Commentary, feedback or questions invited

Salzburg, Old Salzburg, on the banks of the Salzach River, is arguably the most dazzlingly pretty city in Northern Europe. In an area that can be traversed by foot in its entirety in a single afternoon, it has sixteen churches – eleven on the left bank and five on the right – a plethora of concert halls, ecclesiastical residences, princely palaces, venerable cloisters, and fountains, gates and monuments as would dazzle the most jaded eye. It is a Baroque city which flaunts an extravagantly gilded Catholicism, far removed from the murmurings of the private heart. Its rooftops are patina’d domes, its gardens in all seasons thoroughfares of relief and statuary, and its angels, its Madonnas with Infants, its halos and coronas and explosions of flora are so overladen with gold that even in the murkiest sanctuary and crypt it shimmers.

Derek in front of the panorama of Salzburg

Elaine in front of Mozart's wife and father's grave

And as much as it dazzles the eye, Salzburg beguiles the ear, for no city in Europe is more closely identified with classical vocal music than this one. The first opera performance north of the Alps was given in Salzburg in 1618. Mozart was born here in 1756 and Herbert von Karajan in 1908. For over two hundred years, gorgeous music has been played and sung in its glittering palaces and churches, music that purported to glorify prince or deity but was always in fact its own glory. Mozart festivals began in Salzburg in 1877 and the first of the annual summer festivals was given in 1922, the year that the Kleines Festspielhaus was built. In 1960, the Grosses Festspielhaus was added, its anterooms fashioned out of the massive stables of the Prince-Archbiship, and its stage and backstage area carved out of the mountain wall itself, as if to say that in Salzburg nature itself must sacrifice to music. The great festival hall opened in 1960 with Strauss’ Rosenkavalier.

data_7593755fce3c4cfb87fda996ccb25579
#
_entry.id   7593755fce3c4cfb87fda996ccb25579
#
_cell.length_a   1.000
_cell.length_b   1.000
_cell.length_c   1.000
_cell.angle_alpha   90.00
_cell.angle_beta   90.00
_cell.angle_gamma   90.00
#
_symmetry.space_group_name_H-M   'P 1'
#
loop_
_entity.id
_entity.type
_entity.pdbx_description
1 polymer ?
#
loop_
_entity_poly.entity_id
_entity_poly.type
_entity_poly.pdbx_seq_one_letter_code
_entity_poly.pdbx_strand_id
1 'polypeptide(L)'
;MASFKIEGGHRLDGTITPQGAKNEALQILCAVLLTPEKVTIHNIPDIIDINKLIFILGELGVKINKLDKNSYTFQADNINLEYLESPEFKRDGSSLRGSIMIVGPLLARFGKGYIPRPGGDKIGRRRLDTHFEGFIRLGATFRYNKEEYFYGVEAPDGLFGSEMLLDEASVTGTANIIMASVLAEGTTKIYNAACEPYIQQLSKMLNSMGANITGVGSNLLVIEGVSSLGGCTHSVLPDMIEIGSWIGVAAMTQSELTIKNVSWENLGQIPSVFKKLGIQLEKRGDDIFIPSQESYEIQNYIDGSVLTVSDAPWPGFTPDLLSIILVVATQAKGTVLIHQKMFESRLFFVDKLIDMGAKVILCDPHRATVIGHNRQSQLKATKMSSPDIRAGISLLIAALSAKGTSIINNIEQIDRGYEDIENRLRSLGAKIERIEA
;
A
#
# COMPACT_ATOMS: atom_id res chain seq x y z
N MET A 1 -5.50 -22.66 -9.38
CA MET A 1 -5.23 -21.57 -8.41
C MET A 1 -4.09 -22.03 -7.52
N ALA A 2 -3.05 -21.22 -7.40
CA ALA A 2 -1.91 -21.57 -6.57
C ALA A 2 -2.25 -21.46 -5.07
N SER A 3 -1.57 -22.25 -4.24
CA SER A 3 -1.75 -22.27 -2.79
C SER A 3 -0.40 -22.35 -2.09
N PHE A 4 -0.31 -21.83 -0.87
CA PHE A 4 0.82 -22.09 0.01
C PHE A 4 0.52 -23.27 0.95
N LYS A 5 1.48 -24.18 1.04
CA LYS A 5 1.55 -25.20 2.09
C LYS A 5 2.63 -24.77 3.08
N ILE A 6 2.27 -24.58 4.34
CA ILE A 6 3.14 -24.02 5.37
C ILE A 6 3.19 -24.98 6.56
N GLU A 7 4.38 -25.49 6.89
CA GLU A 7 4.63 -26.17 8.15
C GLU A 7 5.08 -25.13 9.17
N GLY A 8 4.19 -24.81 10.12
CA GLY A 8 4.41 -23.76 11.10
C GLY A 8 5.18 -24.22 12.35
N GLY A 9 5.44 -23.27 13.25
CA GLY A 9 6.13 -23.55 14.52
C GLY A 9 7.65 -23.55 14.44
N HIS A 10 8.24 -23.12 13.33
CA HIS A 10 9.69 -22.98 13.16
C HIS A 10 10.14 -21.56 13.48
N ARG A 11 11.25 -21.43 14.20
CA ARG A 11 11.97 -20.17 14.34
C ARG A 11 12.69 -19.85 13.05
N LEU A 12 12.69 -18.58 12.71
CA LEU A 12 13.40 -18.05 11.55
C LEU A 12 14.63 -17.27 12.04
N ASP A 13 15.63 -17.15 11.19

(more later)

Jedermann being performed in front of Salzburg's Cathedral, where it is represented every year during the Salzburg Festival

For a summary (in German) of the play click here: Jedermann by Hofmannsthal

Please send any comments or questions to
© 2002 by Elaine Sutherland and Angelique Corthals. All Rights Reserved. Last Modified Sunday, January 05, 2003